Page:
...I'm really not sure which concerns me more. Either way, I get a vague, creeping sense of doom -- and meanwhile, the rest of the internet seems to just be laughing at these sick burns.

Juror no. 28: I don’t like this person at all. I just can’t understand why he would be so stupid as to take an antibiotic which H.I.V. people need and jack it up five thousand percent. I would honestly, like, seriously like to go over there —

The Court: Sir, thank you.

Juror no. 28: Is he stupid or greedy? I can’t understand.

The Court: We will excuse you. Juror 41, are you coming up?

Juror no. 41: I was looking yesterday in the newspaper and I saw the defendant. There was something about him. I can’t be fair. There was something that didn’t look right.

The Court: All right. I’m going to excuse you. Juror Number 59, come on up.

Juror no. 59: Your Honor, totally he is guilty and in no way can I let him slide out of anything because —

The Court: Okay. Is that your attitude toward anyone charged with a crime who has not been proven guilty?

Juror no. 59: It’s my attitude toward his entire demeanor, what he has done to people.

The Court: All right. We are going to excuse you, sir.

Juror no. 59: And he disrespected the Wu-Tang Clan. (...)

And meanwhile, the thoughtful, careful people I know who take civil duties like this seriously -- and whom I'd actually trust to be able to decide a question based only on the facts presented, rather than their own biases or speculation -- never seem to make it through voir dire. Go figure.

edited to add:

Apparently, I wasn't clear enough about my fundamental point, which serves me right for writing a post with only a few hundred words. Fortunately, Scott Alexander linked here in his August 2017 linkwrap, and commenter gattsuru put my point better than I did:

There are a couple issues here.

From a rule of law perspective, it’s not healthy. He’s not actually being charged for the actions most people think are bad, or that these prospective jurors want to punish him for. You could maybe argue this is a closest-neighbor thing like getting Capone for tax evasion, except that many of the matters that prospective jurors bring up as motivations are things we’ve explicitly decided we’re not supposed to punish, rather than just being hard to prove. American adherence to the impartial jury has always been practiced more in the books than the breach, but “has a punchable face” is absolutely not good even by our low standards.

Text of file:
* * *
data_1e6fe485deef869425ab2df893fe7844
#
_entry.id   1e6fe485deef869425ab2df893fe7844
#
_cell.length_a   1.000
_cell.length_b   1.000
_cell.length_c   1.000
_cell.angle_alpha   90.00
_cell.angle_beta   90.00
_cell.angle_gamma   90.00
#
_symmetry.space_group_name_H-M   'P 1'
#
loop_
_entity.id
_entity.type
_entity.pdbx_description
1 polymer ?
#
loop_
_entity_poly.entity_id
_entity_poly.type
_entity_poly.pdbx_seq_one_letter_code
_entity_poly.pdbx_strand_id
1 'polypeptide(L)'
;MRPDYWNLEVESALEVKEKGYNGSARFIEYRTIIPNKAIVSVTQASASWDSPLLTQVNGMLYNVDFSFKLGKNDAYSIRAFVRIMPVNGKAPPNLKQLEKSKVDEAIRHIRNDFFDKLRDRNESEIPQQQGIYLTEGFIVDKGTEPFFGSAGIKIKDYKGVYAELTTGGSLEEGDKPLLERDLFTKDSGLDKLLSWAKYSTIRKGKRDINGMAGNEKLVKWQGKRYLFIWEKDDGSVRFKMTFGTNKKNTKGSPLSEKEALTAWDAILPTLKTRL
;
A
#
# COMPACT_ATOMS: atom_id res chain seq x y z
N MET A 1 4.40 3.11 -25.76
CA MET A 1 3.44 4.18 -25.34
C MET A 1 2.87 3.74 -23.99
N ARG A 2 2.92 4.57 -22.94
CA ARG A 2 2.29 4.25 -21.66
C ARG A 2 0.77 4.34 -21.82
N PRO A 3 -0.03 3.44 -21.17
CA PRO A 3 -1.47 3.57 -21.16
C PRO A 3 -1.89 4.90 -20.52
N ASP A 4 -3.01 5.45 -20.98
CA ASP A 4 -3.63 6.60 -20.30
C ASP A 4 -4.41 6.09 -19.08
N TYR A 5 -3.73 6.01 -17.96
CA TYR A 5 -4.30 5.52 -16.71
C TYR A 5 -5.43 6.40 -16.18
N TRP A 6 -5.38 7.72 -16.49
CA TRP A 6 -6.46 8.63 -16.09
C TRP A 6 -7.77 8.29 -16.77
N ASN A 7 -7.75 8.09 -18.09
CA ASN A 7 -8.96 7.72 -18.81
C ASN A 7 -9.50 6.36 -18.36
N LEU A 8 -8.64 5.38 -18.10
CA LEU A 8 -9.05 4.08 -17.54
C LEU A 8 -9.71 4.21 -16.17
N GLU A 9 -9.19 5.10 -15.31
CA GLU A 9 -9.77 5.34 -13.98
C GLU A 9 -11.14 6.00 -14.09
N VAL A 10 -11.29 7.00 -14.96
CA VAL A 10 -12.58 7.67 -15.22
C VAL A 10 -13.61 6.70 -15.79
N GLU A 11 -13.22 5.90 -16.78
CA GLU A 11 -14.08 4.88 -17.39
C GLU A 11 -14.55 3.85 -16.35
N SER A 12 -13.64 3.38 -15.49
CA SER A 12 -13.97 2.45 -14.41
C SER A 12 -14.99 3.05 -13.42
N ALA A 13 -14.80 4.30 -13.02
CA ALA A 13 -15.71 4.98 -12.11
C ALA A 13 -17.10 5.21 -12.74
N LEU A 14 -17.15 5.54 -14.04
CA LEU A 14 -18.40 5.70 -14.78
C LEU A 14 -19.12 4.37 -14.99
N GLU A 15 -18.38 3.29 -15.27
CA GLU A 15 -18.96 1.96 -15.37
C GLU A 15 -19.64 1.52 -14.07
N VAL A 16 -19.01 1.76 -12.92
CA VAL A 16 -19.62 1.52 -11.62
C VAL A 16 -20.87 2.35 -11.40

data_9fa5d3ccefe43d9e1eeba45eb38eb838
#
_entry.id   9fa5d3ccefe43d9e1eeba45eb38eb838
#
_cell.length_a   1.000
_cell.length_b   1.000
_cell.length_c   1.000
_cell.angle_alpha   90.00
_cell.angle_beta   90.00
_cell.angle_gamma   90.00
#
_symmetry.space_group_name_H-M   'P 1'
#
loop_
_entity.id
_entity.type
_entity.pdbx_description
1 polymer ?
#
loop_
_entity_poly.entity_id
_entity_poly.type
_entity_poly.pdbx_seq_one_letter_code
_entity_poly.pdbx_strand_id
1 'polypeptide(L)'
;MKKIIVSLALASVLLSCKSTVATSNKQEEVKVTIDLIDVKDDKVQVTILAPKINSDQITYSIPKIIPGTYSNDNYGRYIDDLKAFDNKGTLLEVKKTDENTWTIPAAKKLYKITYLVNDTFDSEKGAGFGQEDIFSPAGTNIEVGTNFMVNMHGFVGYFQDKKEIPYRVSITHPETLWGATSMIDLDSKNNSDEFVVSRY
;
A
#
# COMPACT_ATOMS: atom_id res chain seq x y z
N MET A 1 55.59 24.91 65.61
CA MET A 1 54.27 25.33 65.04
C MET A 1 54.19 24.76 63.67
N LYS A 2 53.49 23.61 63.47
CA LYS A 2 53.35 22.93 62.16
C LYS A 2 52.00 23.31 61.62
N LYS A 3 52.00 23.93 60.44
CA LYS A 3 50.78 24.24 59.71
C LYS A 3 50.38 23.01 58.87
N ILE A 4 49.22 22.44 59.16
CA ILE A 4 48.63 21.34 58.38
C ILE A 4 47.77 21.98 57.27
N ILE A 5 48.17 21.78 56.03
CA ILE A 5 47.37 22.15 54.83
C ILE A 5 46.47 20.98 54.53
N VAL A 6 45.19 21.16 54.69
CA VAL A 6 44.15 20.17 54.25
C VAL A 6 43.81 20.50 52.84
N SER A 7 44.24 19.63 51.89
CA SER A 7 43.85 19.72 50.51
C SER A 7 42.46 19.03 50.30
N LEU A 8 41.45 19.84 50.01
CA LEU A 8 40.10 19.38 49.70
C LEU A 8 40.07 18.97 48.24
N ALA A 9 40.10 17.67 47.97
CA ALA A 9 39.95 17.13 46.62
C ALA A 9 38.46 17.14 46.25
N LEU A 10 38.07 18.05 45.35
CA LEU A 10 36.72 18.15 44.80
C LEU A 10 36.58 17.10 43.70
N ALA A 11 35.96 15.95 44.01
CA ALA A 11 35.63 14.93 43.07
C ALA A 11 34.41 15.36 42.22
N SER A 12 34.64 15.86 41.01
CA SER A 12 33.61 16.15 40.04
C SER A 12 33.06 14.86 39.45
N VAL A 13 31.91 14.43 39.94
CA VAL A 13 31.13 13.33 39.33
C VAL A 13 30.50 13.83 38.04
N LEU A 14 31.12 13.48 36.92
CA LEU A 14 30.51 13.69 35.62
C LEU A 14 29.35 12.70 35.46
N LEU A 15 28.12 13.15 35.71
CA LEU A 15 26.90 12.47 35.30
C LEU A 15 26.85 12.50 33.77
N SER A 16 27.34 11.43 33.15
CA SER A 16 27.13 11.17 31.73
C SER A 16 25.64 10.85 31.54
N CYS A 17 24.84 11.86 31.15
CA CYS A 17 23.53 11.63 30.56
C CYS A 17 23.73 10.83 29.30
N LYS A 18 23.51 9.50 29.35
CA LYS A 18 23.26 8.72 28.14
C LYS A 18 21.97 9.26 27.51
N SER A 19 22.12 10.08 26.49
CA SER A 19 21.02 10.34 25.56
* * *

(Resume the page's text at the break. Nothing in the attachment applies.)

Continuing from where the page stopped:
From a practical perspective, this probably undermines the trial’s honesty. Having two hundred people ejected from the jury pool over blatant motivations like this doesn’t necessarily prove that the actual final jurors were biased — maybe the remainder were genuinely honest, impartial, or avoided media entirely. On the other hand, Abraham couldn’t find ten righteous men, and the judge had to locate twelve jurors.

From a pragmatic perspective, there’s a reason that we tell jurors to put aside information they’ve heard before the trial: the court of public opinion does not bother with standards of proof, custody of evidence, or procedural rules. Shkreli may well be exactly as much of an asshole as the media presentation makes of him. We have rather clear demonstrations across the last couple years that this is not true for everyone given a waxed mustache and projected on the big screen.

It’s understandable that a few people might be unable to put aside their feelings on a topic like this. However, once >94% of the jury pool can not, this indicates a deeper failure. (permalink)

I broadly agree with the point raised by various commenters that it's unsurprising that various jurors were unable to hold objective opinions, and that it's good, considering their biases, that they were honest about them. In particular, I agree with commenter Lirio that "One of the most important parts of taking a duty seriously is recognizing when you are unable to discharge it."

Nevertheless, I'm disappointed that such a low fraction of the population was able to (even claim to) discharge their civic duty here. And, more than that, I am disappointed that the response of what seems like the entire Internet commentariat has been unbridled glee at the difficulty of raising a jury in conformance with rule of law. Even if it's not particularly surprising, I agree that it's far from healthy to be so amused by a failure of justice -- even such an expected one.